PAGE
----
The Importance of Energy Efficiency
Achieving energy efficiency is important for reducing greenhouse gas (GHG) emissions. A 2007 study by McKinsey & Company stated that improving energy efficiency in buildings and appliances would reduce carbon emissions by 710 to 870 megatons by 2030. According to a recent study by McKinsey, energy efficiency will reduce GHG emissions by 1.1 gigatons a year, “the equivalent of taking all the entire U.S. fleet of passenger vehicles and light trucks off the roads.”
Another recent report, from the American Council for an Energy-Efficient Economy (ACEEE), found that investing in energy efficiency could provide up to one-half of necessary GHG emissions reductions by 2050.
California leading the way
The California Public Utilities Commission (CPUC) adopted an energy efficiency plan last year for 2009 to 2020. The plan includes four “big bold strategies” for achieving energy efficiency:
- All new residential construction in California will be zero net energy by 2020.
- All new commercial construction in California will be zero net energy by 2030.
- The Heating, Ventilation, and Air Conditioning (HVAC) industry will be reshaped to ensure optimal equipment performance.
- All eligible low-income homes will be energy-efficient by 2020
The Los Angeles Department of Water and Power (DWP) has helped the city’s residents reduce their energy use through various energy efficiency programs. City officials estimate that through the DWP programs, 318 gigawatt-hours were saved in fiscal year 2008-2009. The DWP distributed 2.4 million compact fluorescent light bulbs to 1.2 million residences, given 13,650 free Energy-Star rated refrigerators in exchange for older models, and provided rebates for energy-saving air conditioners, swimming pool pumps, and windows.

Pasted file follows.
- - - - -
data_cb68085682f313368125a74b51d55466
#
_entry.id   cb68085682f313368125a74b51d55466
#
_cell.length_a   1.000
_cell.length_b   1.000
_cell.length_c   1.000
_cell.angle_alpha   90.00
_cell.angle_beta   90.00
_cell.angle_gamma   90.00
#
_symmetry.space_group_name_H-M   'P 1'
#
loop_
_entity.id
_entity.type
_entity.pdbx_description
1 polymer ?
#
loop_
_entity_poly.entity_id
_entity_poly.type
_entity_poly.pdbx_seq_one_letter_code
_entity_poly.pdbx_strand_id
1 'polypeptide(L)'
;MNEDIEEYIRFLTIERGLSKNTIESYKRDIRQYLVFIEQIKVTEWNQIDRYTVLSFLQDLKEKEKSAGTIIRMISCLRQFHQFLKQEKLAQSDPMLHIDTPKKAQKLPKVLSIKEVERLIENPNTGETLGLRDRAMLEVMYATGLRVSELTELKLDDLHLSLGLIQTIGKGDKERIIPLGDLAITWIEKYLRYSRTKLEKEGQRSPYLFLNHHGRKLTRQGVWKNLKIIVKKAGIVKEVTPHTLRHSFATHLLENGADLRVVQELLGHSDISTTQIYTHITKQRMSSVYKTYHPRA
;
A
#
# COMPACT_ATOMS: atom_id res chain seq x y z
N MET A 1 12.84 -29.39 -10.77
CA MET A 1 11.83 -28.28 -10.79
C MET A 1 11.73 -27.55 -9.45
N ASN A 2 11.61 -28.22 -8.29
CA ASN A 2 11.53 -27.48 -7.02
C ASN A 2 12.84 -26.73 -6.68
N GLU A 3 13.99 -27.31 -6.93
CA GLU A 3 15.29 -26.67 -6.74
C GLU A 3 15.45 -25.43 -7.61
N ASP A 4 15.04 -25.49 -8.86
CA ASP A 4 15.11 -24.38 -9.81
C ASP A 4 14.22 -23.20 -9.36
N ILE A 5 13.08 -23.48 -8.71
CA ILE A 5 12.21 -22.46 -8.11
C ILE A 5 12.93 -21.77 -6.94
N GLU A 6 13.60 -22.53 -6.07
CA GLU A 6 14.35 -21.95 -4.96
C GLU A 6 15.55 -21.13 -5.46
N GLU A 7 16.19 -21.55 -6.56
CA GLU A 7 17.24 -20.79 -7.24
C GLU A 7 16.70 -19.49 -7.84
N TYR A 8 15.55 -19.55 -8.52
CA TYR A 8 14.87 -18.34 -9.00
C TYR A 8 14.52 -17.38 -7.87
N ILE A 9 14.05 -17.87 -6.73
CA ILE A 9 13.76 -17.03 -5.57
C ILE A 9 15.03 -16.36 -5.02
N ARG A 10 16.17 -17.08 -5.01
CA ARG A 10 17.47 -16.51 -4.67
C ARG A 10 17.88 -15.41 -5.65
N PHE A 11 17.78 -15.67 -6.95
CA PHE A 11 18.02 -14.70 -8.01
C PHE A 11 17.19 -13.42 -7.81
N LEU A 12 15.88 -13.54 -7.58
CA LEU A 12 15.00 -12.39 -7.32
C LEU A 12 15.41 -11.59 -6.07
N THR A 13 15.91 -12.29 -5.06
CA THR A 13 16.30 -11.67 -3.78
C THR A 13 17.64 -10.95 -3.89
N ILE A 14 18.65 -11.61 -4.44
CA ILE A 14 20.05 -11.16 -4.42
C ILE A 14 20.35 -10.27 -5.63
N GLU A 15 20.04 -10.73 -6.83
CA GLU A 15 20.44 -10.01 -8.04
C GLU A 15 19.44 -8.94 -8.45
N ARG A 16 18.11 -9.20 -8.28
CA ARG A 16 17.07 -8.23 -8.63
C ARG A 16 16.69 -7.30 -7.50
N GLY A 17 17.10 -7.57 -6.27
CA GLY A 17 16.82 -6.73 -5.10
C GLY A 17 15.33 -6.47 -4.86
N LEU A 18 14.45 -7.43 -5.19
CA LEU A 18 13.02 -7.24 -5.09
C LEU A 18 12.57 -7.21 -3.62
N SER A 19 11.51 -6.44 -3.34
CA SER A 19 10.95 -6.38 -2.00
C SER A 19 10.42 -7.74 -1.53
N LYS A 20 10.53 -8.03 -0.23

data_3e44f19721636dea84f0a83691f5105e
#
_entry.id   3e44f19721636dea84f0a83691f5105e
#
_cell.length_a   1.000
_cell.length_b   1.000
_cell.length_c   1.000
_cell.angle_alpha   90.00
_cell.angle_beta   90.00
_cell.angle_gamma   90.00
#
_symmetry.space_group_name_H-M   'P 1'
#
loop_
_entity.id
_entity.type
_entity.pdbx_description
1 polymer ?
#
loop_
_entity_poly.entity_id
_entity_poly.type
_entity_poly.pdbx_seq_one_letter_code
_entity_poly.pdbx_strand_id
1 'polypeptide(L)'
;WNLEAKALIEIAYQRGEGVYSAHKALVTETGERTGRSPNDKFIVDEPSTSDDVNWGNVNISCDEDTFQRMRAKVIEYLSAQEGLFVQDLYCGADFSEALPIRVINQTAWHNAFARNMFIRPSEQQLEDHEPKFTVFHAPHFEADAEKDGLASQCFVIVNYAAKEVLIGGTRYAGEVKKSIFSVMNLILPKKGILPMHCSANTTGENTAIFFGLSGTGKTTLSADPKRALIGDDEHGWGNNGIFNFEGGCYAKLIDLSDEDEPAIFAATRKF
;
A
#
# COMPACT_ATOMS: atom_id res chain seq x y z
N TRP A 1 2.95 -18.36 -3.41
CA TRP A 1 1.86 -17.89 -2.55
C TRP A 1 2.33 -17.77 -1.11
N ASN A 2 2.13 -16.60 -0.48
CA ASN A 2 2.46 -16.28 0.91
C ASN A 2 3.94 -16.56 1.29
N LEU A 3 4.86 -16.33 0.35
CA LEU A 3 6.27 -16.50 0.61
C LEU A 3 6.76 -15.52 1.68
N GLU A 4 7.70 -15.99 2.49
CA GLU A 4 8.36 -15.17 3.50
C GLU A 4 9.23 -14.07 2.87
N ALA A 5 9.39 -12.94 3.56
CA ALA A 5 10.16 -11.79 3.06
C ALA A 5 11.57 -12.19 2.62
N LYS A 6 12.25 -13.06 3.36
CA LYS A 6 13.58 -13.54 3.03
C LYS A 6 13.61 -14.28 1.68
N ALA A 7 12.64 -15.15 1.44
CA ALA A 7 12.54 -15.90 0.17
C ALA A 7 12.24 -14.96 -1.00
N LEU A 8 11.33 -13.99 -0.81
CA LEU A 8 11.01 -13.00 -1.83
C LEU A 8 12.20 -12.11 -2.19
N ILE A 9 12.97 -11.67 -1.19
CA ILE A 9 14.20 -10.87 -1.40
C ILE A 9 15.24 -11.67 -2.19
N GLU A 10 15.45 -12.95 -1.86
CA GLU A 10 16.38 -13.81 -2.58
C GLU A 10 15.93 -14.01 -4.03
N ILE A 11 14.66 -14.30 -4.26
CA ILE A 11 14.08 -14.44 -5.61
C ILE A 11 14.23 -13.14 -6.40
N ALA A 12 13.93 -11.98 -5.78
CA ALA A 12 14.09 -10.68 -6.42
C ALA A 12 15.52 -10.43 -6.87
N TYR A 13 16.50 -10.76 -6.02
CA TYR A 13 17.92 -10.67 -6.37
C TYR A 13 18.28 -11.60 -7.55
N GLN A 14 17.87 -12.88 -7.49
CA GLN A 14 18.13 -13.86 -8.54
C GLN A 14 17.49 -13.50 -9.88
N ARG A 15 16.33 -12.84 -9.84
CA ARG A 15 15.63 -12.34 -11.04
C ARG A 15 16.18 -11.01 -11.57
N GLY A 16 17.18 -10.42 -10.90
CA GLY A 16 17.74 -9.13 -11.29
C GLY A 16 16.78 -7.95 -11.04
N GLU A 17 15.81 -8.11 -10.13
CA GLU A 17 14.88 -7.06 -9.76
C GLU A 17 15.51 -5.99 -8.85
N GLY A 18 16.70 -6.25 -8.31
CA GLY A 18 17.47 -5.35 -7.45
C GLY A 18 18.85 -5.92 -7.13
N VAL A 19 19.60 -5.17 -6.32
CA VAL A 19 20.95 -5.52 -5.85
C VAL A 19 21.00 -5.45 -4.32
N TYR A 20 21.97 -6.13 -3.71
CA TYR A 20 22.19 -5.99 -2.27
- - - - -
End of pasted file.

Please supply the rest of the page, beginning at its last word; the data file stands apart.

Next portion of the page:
The DWP also has programs that encourage the use of renewable energy, including a solar photovoltaic (PV) incentive program that gives incentives to residents that purchase and install solar PV systems. The DWP’s Green Power Program allows residences to fund renewable energy projects by paying an extra cost of three cents per kilowatt hours with.
The San Francisco Energy Watch Program offers on-site energy efficiency assessments for businesses and property owners. The program offers energy efficient lighting, refrigeration, HVAC, food service equipment, and computers at a “greatly reduced cost.” 1700 California Street, a combined residential and commercial business building in San Francisco, saved over $52,000 through the SFEW Program.